The title track, “Dope machines”, is much more harmonious than the previous two tracks, although it is still slightly unsteady in terms of its melody. It seems as if the band had a rough idea of what they wanted to experiment with in terms of synths, but they didn’t know exactly how to turn these brainwaves into sound waves.
Another of these failed experiments is the track “Time to be a man”, which offers more discordant synths that flow into a more pleasant-sounding tune, although its memorable chorus is weakened by inharmonious backing vocals.
One of the album’s highlights is the song “Hell and back”. Its raw,acoustic intro will make fans yearn for the band’s stellar debut album. The song has an almost indie folk atmosphere to it and even though synths are abandoned in the verses, theyblend effectively into the chorus.
Another redeeming track is the ominous “My childish bride”, which starts out eerily and is reminiscent of songs like “Wishing well” from the band’s debut album.It features the sorrowfulvocals and melody that fans of The Airborne Toxic Event have become so used to.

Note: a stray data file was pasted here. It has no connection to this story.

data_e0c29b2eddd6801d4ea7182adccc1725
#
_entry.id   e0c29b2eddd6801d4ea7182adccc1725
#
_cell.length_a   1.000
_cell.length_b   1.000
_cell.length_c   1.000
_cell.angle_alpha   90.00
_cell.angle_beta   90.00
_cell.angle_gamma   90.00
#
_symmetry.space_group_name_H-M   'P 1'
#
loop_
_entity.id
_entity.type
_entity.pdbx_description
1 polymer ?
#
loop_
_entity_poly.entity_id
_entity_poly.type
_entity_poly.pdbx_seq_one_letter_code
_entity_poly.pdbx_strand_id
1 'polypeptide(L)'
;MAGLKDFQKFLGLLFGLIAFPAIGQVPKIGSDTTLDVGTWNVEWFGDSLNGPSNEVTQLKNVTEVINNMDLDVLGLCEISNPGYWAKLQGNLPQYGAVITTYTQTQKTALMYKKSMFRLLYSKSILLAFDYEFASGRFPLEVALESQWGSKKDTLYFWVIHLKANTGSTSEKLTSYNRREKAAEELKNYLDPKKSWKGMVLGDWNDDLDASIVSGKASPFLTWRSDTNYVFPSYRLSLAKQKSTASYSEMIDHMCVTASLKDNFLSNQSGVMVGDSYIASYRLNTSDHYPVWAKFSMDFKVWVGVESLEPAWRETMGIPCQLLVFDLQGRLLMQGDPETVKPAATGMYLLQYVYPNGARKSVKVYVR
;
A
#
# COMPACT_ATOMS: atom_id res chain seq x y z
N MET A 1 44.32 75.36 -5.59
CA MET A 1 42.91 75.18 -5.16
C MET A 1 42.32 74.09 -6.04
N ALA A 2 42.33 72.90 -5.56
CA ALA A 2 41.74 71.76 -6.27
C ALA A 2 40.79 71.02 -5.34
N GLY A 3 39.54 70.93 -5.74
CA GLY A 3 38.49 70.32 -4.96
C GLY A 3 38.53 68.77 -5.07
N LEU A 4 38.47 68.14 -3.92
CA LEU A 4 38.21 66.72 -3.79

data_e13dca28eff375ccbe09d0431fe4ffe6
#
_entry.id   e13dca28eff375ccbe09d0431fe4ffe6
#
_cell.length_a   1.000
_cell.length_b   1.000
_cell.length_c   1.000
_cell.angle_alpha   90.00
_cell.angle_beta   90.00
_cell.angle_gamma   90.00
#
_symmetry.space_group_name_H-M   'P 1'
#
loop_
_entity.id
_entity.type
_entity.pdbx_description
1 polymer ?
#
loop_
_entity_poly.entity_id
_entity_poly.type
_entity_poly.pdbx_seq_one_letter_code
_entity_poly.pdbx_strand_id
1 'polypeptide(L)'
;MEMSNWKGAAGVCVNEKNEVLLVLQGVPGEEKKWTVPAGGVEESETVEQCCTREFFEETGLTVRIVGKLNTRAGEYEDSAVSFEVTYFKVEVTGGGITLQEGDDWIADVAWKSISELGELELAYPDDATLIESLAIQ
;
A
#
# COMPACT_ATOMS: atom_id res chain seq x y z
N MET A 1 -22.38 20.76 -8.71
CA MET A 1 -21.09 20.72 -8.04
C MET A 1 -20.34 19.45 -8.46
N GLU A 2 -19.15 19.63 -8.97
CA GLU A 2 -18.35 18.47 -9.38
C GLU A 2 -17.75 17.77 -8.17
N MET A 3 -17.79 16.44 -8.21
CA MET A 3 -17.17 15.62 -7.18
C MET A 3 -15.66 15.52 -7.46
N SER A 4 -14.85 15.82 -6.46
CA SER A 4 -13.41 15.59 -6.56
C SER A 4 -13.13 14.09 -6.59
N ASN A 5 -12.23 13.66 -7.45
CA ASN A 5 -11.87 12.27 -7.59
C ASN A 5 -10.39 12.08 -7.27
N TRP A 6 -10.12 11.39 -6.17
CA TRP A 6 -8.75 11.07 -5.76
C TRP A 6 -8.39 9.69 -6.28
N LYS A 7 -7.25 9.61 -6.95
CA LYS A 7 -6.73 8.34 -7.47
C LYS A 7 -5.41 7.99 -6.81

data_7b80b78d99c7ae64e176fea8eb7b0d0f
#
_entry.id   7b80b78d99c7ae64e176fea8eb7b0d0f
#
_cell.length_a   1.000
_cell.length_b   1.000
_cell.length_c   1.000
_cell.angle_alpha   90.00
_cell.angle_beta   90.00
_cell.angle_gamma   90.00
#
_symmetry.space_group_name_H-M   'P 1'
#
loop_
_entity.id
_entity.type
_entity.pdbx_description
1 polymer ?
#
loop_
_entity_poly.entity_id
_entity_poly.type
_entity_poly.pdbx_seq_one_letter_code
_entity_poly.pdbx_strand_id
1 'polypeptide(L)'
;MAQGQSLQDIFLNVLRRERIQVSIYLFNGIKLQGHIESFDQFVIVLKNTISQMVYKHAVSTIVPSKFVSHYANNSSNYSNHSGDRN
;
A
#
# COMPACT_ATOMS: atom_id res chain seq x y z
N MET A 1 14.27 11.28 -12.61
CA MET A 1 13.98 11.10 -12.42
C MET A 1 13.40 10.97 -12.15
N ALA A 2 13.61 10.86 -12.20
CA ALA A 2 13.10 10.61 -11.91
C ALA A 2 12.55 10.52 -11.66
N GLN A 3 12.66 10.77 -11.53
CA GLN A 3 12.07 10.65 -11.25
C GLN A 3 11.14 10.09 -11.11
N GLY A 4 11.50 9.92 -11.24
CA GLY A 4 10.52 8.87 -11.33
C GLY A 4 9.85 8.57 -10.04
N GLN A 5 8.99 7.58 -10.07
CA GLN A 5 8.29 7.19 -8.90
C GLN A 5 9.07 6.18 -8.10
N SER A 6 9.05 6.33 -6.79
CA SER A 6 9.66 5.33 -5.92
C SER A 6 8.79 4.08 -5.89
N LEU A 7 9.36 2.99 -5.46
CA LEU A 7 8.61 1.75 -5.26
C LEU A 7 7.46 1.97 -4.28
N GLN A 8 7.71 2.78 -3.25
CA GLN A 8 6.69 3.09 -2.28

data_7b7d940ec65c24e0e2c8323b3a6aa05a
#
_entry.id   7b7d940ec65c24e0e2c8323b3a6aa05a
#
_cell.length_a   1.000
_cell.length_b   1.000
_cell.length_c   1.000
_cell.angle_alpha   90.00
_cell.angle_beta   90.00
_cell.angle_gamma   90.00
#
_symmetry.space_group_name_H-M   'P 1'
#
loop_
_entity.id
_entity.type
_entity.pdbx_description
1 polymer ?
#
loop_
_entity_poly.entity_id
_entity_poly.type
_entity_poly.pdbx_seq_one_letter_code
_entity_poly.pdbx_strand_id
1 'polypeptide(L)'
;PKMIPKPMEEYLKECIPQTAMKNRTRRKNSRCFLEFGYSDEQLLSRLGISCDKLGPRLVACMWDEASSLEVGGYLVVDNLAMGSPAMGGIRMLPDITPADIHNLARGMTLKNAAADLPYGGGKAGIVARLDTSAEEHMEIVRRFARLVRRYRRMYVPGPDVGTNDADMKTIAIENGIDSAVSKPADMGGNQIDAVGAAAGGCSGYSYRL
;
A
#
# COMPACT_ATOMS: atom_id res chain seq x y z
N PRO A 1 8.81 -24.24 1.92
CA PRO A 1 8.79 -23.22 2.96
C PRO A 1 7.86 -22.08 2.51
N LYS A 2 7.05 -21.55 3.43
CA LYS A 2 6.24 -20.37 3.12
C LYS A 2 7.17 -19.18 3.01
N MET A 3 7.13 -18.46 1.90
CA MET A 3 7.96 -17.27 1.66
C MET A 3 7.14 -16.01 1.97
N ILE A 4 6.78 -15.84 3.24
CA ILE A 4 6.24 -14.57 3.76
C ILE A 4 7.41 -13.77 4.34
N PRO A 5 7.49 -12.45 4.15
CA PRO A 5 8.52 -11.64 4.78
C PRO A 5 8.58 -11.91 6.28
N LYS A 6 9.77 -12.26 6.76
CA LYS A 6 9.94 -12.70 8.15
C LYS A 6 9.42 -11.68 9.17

The track “Something you lost” offers a heart-wrenching and beautiful melody, but starts to drag toward the middle. Its constant slow pace runs the risk of losing the listener’s interest.However, those who push through to the end of the song will be rewarded with what is possibly the album’s most beautiful musical moment.
The album’s final song, “Chains”, has received much criticism, and when listening to the verses and the bridge the reasons for fans’ disapproval of the track become evident. The chorus and the spellbinding strings towards the song’s end almost save it from being utterly unpleasant to listen to, but even these enchanting elements are just not enough to drown out the grating vocals and underwhelming lyrics in the verses.
Overall, Dope Machines will likely trigger mixed responses from listeners. While the album does have its redeeming qualities, the band’s experimentation on the album ultimately misses the mark, and perhaps only die-hard fans will be able to look past the album’s let-downs.